I also provide a split valve of a simple disc formation having a small slit in the same which acts to close the lower end of the fountain while the outer end of the same is opened to fill the brush where it is desirable to have the opening for filling the handle at the outer rear end of the same. Where the brush is made in two parts and is divided at a point between the bristles and the fountain handle, this valve is not necessary as will appear.

The features of primary importance reside in the simplicity of my toothbrush and wherein the same can be molded of a plastic material requiring only the two parts, namely, the hollow handle for the liquid dentifrice which is constructed in a peculiar manner so-that it will not collapse under pressure of gripping while brushing the teeth, and the front portion which supports the bristles of the brush. With this simple design I provide a toothbrush for a liquid dentifrice which I believe is very desirable owing to its practical nature and its simple operation with only two parts, giving a toothbrush which can be manufactured virtually as economically as the ordinary toothbrush.

In the drawing forming a part of this specification:

Figure 1 illustrates a side brush.

Figure -2 is a cross-section on the line 2--2 of Figure 1.

Figure 3 is a detail of another design of the handle of my toothbrush.

Figure 4 is a detail of still the handle of my toothbrush.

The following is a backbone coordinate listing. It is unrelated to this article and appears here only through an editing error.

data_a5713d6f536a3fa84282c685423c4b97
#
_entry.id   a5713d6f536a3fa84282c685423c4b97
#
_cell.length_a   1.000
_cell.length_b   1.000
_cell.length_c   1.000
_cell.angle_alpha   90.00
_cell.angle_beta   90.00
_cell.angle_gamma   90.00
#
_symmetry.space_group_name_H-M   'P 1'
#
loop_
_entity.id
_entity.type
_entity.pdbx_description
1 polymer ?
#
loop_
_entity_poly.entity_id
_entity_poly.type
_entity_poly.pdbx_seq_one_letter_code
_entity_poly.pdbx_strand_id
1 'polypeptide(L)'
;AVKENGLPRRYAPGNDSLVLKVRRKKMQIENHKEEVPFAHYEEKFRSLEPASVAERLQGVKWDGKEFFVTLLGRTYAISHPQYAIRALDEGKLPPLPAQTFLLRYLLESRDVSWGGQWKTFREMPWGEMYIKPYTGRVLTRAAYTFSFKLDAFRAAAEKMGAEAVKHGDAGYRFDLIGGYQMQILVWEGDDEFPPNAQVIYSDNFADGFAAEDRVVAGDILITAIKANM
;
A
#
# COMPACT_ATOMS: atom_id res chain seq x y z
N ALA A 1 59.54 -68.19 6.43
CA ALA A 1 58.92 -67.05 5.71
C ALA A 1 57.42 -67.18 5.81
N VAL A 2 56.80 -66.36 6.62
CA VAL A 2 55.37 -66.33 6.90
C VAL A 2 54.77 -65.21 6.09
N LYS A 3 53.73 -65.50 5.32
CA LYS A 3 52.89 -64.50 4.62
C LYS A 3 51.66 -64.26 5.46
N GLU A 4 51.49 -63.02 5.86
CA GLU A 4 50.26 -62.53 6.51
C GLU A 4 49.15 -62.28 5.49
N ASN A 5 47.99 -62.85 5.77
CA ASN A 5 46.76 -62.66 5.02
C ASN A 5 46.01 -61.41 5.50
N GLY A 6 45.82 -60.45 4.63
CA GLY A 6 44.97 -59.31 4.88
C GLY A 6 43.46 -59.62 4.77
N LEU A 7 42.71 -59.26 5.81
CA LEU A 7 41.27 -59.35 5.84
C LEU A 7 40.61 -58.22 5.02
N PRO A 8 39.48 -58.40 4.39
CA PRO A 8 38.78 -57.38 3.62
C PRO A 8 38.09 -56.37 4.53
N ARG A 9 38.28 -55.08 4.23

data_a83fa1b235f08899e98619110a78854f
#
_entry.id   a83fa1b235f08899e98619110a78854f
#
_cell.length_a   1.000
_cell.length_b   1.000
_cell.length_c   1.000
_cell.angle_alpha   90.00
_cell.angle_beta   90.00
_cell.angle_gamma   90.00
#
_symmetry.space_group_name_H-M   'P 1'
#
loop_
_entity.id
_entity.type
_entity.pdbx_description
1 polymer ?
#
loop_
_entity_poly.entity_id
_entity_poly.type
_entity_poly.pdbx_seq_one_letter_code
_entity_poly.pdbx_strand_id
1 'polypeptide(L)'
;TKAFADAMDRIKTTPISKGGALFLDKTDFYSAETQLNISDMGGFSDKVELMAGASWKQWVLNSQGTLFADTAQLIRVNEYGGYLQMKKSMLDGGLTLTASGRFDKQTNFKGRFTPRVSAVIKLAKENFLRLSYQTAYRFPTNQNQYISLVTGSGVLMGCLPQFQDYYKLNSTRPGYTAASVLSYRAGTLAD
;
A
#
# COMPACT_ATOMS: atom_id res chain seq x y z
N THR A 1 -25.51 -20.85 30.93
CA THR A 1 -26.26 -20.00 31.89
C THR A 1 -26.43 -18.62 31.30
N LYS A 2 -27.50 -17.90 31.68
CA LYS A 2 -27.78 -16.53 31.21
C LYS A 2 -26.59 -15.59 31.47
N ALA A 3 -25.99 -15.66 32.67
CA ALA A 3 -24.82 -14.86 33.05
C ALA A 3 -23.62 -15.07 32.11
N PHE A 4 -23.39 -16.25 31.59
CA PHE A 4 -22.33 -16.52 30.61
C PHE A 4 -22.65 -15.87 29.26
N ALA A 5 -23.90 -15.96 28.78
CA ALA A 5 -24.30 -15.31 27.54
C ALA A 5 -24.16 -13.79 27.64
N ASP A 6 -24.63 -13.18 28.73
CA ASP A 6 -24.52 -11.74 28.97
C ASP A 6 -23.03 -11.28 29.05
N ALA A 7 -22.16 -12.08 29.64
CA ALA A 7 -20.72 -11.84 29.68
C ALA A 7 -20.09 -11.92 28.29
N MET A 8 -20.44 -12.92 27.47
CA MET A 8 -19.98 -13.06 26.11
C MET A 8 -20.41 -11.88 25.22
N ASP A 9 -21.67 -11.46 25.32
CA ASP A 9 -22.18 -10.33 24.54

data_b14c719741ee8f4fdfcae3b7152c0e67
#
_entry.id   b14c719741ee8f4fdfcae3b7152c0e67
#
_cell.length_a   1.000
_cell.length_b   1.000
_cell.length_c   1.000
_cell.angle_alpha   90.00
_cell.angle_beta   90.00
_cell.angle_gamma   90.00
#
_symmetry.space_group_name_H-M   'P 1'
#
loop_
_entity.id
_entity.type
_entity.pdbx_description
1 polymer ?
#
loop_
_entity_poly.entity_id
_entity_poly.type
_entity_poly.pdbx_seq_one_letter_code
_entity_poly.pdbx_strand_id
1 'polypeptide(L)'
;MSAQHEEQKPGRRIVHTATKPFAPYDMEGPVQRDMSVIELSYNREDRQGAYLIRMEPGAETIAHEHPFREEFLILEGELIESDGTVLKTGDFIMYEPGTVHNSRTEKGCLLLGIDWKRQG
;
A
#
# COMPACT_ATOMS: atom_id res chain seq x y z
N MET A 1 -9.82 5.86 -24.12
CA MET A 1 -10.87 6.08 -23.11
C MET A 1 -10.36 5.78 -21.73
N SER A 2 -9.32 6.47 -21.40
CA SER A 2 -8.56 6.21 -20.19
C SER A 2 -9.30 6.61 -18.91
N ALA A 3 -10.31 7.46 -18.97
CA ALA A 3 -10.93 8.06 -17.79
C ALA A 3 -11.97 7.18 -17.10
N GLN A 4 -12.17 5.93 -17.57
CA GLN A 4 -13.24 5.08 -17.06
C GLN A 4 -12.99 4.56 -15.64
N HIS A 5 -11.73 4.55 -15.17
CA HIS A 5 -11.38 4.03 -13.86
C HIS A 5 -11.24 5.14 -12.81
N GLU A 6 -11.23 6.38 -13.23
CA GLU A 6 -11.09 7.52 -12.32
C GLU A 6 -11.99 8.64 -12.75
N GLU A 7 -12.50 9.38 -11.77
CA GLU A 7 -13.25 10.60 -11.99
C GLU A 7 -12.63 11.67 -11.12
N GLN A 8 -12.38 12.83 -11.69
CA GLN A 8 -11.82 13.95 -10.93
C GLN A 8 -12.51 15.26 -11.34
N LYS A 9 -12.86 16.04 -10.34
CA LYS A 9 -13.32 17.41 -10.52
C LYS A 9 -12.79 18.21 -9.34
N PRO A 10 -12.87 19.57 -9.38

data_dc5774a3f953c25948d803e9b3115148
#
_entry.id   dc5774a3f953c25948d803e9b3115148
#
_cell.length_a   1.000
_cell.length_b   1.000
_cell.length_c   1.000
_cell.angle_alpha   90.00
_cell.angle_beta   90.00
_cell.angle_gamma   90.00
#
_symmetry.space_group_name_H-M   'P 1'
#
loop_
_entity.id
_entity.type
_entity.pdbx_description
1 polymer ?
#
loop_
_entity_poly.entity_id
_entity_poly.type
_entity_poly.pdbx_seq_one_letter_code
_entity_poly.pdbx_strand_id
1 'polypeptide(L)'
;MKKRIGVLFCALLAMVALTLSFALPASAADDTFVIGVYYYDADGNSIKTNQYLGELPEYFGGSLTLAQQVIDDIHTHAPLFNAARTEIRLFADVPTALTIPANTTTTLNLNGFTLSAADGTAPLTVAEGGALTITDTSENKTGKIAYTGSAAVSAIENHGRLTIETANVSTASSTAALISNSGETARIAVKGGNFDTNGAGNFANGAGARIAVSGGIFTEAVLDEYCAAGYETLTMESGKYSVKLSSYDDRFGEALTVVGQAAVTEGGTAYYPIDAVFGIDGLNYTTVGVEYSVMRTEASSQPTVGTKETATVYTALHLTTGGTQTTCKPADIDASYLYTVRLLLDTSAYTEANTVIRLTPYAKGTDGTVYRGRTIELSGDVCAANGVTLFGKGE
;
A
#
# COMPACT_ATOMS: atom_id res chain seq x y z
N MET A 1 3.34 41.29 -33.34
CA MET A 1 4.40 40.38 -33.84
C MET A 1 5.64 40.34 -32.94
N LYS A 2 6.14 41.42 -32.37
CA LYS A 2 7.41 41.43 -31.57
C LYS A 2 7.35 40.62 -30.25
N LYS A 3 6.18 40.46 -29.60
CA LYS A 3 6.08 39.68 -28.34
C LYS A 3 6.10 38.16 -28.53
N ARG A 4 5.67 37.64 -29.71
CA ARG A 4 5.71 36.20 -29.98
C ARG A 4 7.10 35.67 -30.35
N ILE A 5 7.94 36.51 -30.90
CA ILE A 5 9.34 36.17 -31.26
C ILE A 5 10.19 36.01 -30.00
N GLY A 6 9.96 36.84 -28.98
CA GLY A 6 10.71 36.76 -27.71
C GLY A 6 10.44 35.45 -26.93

Figure 5 is a section on the line ure 4.

Figure 6 is a detail of the handle portion, showing an eye formed in the rear end of the handle by which the toothbrush may be hung up.

Figure 7 is a side elevation of another form view of my toothanother design of 5 5 of Figl of my toothbrush where the; same may be filled from the rear end of the same. 7 Figure 8 is a section on the line 8-8 of Figure Figure 9 is a sectional detail of another form of my toothbrush, showing a valve that may be used where the-toothbrush is filled from the rear end like that shown in Figure 7.

Figure 10 is a section on the line III-I of Figure 9.

My toothbrush A is formed with a front portion I0 and a handle portion II. The toothbrush A can be made of plastic material which may be molded into the desired shape. The portion II) is adapted to support the bristles I2 which form the toothbrush and I provide a small longitudinal opening I3 extending from the point I4 adjacent the bristles to the point I5 which connects the passageway I3 with the inner chamber I6 formed in the handle portion II.

The front portion In and handle portion. II are held together by means of the threaded connection I'I so thatthe parts I0 and II may be separated and the part II may be filled in the chamber I6 with a liquid dentifrice.

The handle portion I I being hollow forms the fountain for the liquid dentriflce so as to provide a supply of the same in readiness to be used on tha bristles I2 when it is desired to brush the teeth. The handle portion I I is formed with an enlarged rear end portion I8 and may be of any suitable design so far as the outward appearance of the same is concerned.

The enlarged portion I8 provides a greater area in the oval portion indicated by the dotted lines I9. The portion I9 provides a flexible side wall which may be engaged between the fingers so that when the bristles I2 are held in a downward direction and the area indicated by the oval I9 is pinched by the fingers of the operator, the dentrifice within the chamber I6 of the handle II is adapted to be pumped out through the opening I3 to the bristles I2. The side-walls extend longitudinally of the handle II, the handle being more or less of a rectangular crosssectional shape as illustrated in Figure 2, throughout its length, and thus the handle II is formed with the side walls 2|] and the top and bottom walls 2|.